Innocent by Scott Turow (Review #2)


InnocentReviewed by Allen Hott

Innocent is the follow up to an earlier Turow novel (Presumed Innocent) and another great story involving the legal profession.

Many years ago Rusty Sabich was an assistant prosecuting attorney’s whose former girlfriend had been found strangled. Although another P/A, Tommy Molto, had fought hard to prove Sabich guilty somehow the evidence got mishandled or botched. The end result was Sabich walked and the P/A ended up out of a job. Sabich shortly thereafter became the P/A and eventually became a judge. All this time Molto has lived with the idea that somehow Sabich got away with murder. Molto is now P/A in waiting and not only waiting for that job but another chance somehow at Sabich.

Currently Sabich is having marital problems and he has begun an affair with a much younger woman who works in the legal system with him. No one is aware of any of this until Sabich’s wife of over 30 years is found dead. A strange twist to the incident is the fact that Sabich sat next to the dead body for over twenty-four hours before reporting the death.

Another interesting subplot is the introduction of Sabich’s son who later in the story does something that helps make the story even stranger.

In the P/A’s office Jim Brand, Molto’s head assistant and close friend, begins to nag at Molto that the office needs to get deeply involved with the investigation. He is certain that Sabich had something to do with the death.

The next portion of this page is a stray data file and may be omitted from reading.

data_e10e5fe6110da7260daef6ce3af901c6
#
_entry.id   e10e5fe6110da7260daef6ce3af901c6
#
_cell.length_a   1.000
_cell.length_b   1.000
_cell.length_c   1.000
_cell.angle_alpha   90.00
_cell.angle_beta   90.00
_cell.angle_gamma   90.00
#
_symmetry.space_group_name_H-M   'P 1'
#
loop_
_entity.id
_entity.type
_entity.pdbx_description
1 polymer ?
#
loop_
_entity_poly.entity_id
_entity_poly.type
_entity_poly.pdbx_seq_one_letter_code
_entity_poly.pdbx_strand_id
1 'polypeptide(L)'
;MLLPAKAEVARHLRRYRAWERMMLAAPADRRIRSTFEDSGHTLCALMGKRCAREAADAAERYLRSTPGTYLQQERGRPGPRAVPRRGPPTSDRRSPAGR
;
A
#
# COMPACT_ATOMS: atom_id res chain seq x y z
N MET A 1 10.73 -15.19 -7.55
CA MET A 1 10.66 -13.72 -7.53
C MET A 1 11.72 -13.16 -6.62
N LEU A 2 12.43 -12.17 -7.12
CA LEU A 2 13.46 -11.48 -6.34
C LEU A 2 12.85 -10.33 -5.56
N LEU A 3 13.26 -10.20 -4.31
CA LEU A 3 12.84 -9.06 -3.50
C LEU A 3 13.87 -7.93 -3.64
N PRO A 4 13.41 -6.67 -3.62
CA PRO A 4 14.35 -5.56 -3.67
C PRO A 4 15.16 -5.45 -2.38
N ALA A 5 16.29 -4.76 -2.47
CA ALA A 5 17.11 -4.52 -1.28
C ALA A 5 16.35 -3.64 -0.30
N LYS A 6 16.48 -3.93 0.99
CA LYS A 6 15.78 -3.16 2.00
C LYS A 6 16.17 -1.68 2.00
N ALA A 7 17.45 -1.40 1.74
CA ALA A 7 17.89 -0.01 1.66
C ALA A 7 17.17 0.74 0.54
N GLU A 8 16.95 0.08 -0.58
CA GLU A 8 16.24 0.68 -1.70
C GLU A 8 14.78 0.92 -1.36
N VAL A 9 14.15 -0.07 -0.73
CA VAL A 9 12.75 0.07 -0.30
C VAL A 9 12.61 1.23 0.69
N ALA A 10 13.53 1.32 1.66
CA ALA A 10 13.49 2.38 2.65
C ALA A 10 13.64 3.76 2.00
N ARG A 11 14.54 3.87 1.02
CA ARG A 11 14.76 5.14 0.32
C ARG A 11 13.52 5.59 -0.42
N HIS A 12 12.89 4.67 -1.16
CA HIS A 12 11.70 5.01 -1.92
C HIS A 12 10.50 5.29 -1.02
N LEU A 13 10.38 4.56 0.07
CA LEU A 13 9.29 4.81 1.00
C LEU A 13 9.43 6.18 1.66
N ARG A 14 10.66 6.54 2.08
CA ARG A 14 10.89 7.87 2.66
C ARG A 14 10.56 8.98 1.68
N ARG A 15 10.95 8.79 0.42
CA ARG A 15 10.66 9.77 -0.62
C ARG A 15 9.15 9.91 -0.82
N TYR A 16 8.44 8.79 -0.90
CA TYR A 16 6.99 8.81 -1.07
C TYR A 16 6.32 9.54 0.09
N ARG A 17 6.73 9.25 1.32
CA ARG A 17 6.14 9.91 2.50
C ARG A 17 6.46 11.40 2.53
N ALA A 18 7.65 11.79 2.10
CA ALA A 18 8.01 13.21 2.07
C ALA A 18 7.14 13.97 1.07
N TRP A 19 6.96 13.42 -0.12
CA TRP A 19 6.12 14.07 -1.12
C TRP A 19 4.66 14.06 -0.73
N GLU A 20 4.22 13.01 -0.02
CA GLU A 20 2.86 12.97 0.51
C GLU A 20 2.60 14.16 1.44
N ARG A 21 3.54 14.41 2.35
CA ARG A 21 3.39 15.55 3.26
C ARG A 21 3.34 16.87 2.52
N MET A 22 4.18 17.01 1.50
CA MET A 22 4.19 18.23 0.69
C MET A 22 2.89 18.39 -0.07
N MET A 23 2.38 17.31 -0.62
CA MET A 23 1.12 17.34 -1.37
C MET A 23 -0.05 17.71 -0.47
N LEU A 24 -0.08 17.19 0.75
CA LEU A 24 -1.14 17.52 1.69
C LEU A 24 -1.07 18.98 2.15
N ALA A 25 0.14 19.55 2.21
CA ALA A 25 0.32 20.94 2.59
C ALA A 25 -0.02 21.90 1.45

Molto fights hard to not go after Sabich because he feels that the public as well as the judicial system will feel that Molto is only doing so because of the past event. Since he was at least partially blamed for the mishandling of the evidence in the original case against Sabich, Molto feels that unless they can prove beyond a shadow of doubt that Sabich did it Molto should leave it lie.

Brand will not let it go. After much digging for further evidence and much badgering, he convinces Molto that they are, without a doubt, ready to charge Sabich. Molto finally agrees. They do so and the case goes to trial.

The telling of the proceedings is really done well. It is done through the eyes of Molto, Sabich, and Sabich’s son who is also in the legal profession but is just a witness in this trial. The reader can easily picture all the participants including the Oriental judge who adds a lot to the whole procedure. The interplay between the defense and prosecution is really well told and interesting!

Turow does a great job of carrying a story line along with many, many little added sidelights and subplots. He does tend to get a little wordy in places and could possibly be a little more succinct but overall Innocent is one great book that you do not want to miss.

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